As a parent of a child with special needs, you have all of the same issues, worries, and concerns as other parents if you’re getting divorced. You will need to address spousal support, division of property, child custody, and child support. However, when the best interests of a special needs child are of concern, you need to be sure you consider all care requirements now and in the future. Divorce and children with special needs

Custody and Visitation When Your Child Has Special Needs

If you and your spouse are divorcing, child custody and visitation will be decided based on the best interests of your child. The court looks at each divorce on a case-by-case basis and may consider the safety of the child, as well as:

  • Each parent’s relationship with the child and involvement in the child’s daily activities
  • Each parent’s ability to care for the child
  • Each parent’s understanding of the child’s physical, emotional, intellectual, and other needs
  • Each parent’s willingness to foster a relationship between the child and the other parent

For a child with special needs, the court may also consider how well your child transitions from one environment to the next, the need for consistency in your child’s life, and how a proposed custody and visitation arrangement will impact all aspects of the child’s life.

Child and Spousal Support

The child support agreement for a child with special needs must take into account financial factors that are not included in Virginia’s child support guidelines. Some of these additional costs may include:

  • Medications and medical equipment
  • Rehabilitation therapies such as physical therapy, occupational therapy, and speech and language therapy
  • Special diets
  • Respite care

Spousal support should also be considered. One parent may be unable to work full time or unable to work at all in order to provide the necessary care for the child.

When Your Special Needs Child Turns 18

Most child support and custody agreements end when a child turns 18 or graduates from high school. This may be different for your family. Virginia law allows courts to continue child support orders after the age of 18 if all of the following are true:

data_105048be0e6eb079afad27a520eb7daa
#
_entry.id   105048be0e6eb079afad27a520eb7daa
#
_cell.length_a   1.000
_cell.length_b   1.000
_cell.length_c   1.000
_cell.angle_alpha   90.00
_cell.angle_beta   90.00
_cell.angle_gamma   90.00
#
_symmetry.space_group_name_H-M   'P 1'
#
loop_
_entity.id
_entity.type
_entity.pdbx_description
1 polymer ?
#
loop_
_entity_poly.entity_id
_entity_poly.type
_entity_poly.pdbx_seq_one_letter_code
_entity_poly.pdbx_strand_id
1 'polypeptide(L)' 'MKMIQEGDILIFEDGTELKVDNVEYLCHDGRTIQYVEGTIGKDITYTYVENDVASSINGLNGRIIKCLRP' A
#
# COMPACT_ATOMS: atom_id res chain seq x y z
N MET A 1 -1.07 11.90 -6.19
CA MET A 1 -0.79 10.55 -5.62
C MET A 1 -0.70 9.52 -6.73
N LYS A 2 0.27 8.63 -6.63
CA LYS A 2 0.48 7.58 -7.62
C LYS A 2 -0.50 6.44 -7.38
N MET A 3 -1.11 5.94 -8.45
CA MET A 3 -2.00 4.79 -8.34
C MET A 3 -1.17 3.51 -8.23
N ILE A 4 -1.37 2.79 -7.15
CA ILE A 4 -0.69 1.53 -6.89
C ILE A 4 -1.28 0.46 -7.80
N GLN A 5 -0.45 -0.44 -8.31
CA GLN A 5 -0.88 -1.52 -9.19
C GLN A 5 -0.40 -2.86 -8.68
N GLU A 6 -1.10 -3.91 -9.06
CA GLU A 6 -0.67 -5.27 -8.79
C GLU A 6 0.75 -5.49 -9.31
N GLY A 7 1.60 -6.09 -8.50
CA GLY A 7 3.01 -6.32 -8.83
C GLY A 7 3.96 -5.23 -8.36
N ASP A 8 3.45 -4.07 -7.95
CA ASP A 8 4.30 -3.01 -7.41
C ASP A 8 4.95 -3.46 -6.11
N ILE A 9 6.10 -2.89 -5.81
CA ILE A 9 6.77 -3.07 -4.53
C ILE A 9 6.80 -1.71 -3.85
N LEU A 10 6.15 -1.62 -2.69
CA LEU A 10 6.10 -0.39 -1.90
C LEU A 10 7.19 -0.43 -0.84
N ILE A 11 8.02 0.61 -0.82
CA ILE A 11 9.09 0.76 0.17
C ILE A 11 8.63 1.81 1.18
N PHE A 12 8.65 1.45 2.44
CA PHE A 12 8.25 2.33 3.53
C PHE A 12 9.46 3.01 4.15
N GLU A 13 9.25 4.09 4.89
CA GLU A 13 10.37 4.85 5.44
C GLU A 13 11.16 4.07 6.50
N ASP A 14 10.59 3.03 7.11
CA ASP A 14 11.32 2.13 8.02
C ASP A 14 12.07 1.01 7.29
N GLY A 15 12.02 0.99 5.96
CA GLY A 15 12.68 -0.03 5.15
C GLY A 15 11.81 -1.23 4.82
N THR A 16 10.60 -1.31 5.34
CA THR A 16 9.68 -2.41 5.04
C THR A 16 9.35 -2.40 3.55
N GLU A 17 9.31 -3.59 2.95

• Your child is severely and permanently mentally or physically disabled
  • Your child is unable to live independently and support himself
  • Your child is residing in the home of the parent seeking or receiving child support

Even if child support payments continue, your child may have other needs, and you may also need to consider:

  • Guardianship.  Your child may be unable to make legal decisions independently and may need a legal guardian appointed.
  • Creating a special needs trust. This may provide long-term financial stability for your child.
  • Living arrangements. Your child may be unable to live independently and may need to continue living with a parent, in a group home, or with other support.
  • Government benefits. Child support payments that continue once the child turns 18 could affect a child’s eligibility for government programs such as Supplemental Security Income.

Talk to a Virginia Divorce Lawyer Who Can Help

There is a lot to consider when you get divorced and even more when you’re caring for a child with special needs. You need a lawyer who will take the time to understand your child’s special needs, as well as what those needs mean on a daily basis and over your child’s lifetime.

Whether you are getting divorced now or seeking to modify an existing child support or custody agreement, we encourage you to contact our experienced family law attorneys as soon as possible. We understand that your divorce is emotional and that you are worried about the future. We provide compassionate representation, and we will do everything we can to help you achieve your goals and protect your child. Call us, or contact us via this website to learn more.